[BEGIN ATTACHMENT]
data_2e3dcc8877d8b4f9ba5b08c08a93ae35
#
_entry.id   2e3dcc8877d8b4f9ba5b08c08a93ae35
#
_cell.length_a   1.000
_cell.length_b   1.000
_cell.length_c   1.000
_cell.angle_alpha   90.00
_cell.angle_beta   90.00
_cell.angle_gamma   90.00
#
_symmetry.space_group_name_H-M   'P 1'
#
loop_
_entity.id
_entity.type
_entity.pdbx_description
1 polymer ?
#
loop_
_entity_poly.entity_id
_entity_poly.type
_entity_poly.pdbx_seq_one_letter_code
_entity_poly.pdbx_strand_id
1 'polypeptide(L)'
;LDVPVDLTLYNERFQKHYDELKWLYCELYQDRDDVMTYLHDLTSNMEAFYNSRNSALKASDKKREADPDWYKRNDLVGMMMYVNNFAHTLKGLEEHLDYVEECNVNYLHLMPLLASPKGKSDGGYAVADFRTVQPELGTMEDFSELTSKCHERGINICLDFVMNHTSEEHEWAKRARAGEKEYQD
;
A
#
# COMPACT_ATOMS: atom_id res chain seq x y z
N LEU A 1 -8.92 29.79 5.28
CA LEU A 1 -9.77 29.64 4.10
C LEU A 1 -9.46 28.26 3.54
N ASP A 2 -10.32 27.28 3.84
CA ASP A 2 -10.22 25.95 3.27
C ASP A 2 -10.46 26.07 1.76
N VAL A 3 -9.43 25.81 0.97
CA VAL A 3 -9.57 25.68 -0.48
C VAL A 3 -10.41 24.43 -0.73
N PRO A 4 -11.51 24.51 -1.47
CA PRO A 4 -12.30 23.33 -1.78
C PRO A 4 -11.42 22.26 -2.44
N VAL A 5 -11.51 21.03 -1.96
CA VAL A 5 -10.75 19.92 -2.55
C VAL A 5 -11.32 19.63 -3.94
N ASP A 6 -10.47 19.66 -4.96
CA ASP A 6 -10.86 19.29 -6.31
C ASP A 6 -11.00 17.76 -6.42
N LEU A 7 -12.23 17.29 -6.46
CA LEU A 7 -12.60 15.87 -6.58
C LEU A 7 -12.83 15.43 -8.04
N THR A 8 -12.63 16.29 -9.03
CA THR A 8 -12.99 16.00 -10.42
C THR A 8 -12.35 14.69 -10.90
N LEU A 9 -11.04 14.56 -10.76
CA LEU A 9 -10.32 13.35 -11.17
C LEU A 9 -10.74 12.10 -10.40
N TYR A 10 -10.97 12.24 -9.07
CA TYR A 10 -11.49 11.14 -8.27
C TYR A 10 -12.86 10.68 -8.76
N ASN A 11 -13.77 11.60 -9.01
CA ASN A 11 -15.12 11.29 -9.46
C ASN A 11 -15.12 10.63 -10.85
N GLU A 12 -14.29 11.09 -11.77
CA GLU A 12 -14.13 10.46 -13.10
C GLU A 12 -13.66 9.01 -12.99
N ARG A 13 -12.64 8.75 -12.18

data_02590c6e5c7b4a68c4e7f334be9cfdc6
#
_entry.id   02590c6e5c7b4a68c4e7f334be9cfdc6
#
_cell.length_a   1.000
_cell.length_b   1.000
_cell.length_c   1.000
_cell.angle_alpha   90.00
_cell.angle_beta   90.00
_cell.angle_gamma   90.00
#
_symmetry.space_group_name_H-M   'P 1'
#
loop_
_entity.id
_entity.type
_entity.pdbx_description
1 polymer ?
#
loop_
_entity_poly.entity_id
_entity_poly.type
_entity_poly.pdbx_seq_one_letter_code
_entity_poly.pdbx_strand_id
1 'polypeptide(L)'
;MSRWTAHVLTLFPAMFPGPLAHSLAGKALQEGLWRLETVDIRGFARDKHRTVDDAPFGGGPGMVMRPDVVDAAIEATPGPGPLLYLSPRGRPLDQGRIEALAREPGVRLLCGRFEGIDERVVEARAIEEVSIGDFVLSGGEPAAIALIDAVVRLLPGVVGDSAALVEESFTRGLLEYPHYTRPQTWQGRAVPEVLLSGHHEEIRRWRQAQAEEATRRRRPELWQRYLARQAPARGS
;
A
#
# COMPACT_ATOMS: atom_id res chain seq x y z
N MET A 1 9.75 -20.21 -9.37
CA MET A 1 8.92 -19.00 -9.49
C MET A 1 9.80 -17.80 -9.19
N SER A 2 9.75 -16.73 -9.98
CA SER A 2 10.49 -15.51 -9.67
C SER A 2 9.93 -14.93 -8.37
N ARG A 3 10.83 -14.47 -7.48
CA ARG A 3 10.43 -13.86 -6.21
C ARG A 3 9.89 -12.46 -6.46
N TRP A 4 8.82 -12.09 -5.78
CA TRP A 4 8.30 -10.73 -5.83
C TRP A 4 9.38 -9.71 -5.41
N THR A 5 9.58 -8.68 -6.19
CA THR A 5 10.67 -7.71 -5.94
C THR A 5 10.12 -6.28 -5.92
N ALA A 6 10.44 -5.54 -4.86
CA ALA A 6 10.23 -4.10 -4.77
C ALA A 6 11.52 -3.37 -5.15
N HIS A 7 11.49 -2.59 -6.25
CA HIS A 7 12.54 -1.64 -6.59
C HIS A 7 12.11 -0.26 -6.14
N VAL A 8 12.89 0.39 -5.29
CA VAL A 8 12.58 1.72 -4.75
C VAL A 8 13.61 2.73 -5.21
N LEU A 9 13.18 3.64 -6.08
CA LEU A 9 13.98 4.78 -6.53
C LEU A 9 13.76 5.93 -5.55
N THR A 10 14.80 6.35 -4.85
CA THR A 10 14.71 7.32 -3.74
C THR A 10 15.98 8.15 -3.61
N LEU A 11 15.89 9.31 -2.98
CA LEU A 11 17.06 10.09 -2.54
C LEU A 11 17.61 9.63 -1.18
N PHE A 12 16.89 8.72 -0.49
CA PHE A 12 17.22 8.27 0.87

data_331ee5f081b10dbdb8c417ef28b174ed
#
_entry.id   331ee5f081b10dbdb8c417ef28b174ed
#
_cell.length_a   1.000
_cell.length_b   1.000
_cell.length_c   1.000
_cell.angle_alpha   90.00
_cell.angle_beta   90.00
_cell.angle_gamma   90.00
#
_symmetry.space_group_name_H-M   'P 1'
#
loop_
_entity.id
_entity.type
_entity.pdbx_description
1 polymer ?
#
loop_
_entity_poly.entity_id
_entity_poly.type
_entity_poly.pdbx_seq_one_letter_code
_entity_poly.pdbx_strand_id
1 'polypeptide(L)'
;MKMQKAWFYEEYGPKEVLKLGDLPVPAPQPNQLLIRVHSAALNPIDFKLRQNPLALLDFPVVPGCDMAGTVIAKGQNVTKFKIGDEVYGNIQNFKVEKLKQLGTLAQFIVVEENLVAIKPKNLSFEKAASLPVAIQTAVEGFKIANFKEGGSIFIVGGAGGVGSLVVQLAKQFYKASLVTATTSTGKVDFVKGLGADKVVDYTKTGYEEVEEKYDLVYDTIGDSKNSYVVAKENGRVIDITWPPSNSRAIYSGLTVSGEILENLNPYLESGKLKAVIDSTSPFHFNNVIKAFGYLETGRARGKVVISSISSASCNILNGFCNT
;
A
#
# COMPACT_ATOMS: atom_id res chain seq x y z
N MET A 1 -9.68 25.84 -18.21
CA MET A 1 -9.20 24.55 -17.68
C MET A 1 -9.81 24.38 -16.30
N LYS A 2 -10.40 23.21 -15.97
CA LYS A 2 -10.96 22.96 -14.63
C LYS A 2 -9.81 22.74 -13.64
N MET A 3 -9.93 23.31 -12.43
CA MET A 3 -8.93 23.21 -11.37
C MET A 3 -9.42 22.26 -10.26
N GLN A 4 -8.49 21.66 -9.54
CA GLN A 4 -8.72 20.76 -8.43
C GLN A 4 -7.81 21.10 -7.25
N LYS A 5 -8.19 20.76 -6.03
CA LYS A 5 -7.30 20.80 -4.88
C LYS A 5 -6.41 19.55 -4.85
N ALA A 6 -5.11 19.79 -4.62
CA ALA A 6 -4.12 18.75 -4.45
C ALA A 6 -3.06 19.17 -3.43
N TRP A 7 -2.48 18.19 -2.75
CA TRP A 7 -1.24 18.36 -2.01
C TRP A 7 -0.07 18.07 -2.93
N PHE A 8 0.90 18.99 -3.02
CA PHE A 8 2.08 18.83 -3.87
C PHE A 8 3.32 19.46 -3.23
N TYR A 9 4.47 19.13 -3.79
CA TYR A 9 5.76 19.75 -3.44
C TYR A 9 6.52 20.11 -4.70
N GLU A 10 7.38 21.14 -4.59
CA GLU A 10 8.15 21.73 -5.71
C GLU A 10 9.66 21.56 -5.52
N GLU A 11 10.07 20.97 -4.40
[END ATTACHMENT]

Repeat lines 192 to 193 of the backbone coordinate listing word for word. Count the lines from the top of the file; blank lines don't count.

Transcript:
C GLU A 10 9.66 21.56 -5.52
N GLU A 11 10.07 20.97 -4.40